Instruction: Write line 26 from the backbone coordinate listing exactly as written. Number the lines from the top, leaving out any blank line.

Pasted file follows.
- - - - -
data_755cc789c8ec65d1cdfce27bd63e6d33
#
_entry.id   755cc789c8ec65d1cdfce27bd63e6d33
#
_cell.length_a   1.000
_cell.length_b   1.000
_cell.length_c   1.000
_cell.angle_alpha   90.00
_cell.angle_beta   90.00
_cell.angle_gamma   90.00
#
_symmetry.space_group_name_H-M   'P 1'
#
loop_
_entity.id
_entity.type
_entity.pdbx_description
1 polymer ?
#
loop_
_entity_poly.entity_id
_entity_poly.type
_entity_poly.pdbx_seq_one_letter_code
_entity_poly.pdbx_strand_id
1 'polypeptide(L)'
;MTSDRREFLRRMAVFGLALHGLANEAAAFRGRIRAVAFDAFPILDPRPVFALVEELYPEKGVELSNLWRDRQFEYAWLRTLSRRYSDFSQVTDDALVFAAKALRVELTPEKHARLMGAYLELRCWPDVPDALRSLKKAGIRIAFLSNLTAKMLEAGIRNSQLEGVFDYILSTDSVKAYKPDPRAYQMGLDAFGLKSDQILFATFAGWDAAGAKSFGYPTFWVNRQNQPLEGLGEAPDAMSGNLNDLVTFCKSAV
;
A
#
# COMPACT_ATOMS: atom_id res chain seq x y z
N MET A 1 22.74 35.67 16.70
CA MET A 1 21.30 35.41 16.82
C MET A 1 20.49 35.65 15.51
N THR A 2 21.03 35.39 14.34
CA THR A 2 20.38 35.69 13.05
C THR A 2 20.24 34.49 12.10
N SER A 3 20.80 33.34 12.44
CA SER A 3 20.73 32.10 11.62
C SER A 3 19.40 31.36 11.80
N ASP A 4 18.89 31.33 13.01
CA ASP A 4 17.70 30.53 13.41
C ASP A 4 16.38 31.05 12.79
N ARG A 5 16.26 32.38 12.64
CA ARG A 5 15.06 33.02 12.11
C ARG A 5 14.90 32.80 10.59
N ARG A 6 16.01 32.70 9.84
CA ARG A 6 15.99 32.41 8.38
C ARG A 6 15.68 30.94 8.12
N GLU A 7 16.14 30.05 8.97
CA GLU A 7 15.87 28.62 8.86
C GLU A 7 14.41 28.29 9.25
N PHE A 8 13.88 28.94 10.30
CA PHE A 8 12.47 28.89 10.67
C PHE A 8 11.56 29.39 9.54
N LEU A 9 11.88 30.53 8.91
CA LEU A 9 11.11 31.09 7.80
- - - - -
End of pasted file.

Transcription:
;MTSDRREFLRRMAVFGLALHGLANEAAAFRGRIRAVAFDAFPILDPRPVFALVEELYPEKGVELSNLWRDRQFEYAWLRTLSRRYSDFSQVTDDALVFAAKALRVELTPEKHARLMGAYLELRCWPDVPDALRSLKKAGIRIAFLSNLTAKMLEAGIRNSQLEGVFDYILSTDSVKAYKPDPRAYQMGLDAFGLKSDQILFATFAGWDAAGAKSFGYPTFWVNRQNQPLEGLGEAPDAMSGNLNDLVTFCKSAV